World church President Ted N.C. Wilson, center, and other Adventist ministers baptizing people in a swimming pool near the Cuneta Astrodome in Manila on May 17, 2014. A total of 1,074 people were baptized that day. Photo: SSD

Adventist News

Andrew McChesney

News Editor – Adventist Review

GC President Shares Jesus With Manila’s Rich and Powerful

The Adventist church reaches out to the often-neglected upper class with a major evangelistic initiative.

A prominent Manila businesswoman could serve as the poster child for a two-week evangelistic series that resulted in more than 3,000 baptisms in the Philippine capital.

The businesswoman, Lourdes Barbero-Ramos, attended the May 4-17 meetings led by Seventh-day Adventist world church President Ted N.C. Wilson in Manila.

But she didn’t go alone.

Barbero-Ramos, who was baptized by Wilson at an evangelistic series in 2009, brought several affluent friends including Minnie Aguilar, a nationally known television comedian.

“It wasn’t hard to bring her because she watches 3ABN and knows our teachings,” Barbero-Ramos said Wednesday by telephone. 3ABN is a privately owned satellite television channel run by Adventists..

 Some 13,000 people attending the "Revelation of Hope" series at the Cuneta Astrodome in Manila on May 17, 2014. Photo: Courtesy of Rudolph Albert Eser Masinas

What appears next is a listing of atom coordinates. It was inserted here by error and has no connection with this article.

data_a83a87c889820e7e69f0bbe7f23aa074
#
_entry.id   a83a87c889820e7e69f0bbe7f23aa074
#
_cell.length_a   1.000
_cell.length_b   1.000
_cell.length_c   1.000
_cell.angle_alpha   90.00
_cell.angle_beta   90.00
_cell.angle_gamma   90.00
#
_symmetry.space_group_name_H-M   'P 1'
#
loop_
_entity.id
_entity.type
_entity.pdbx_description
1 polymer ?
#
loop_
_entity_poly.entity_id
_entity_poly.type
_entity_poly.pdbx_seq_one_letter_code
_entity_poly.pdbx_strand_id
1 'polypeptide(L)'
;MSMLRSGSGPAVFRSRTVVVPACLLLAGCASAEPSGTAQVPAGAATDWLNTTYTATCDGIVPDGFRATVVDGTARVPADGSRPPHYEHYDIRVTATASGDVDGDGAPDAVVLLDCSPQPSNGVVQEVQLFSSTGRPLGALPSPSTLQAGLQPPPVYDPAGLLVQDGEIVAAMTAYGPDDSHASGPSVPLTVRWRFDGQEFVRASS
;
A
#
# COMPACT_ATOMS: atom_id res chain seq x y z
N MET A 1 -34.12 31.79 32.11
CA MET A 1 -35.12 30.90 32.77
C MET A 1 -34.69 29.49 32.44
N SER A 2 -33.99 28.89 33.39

“But when Minnie heard Elder Ted …” Barbero-Ramos said, her voice trailing off. “I’m not saying this because he is our president. I am saying this because he explained the truth very, very well.”

Wilson’s nightly “Revelation of Hope” presentations on the end-time prophecies of the book of Revelation marked the highlight of “Hope Manila 2014: iCare,” a yearlong, $1.2 million project to share Jesus with the people of Manila and especially with the city’s leading businesspeople and politicians.

Realizing the complexity of reaching affluent people, organizers encouraged well-connected church members like Barbero-Ramos to invite friends to the evangelistic series as well as to attend wellness seminars, Bible studies and other events in the run-up to Wilson’s visit.

Meanwhile, in the weeks and months before the meetings, a team of 100 volunteers aged 18-25 from the Philippines, Sri Lanka, Vietnam and other countries fanned out across the City of Makati, Manila’s bustling financial district, to befriend young professionals and hold Bible studies with them in upscale cafes.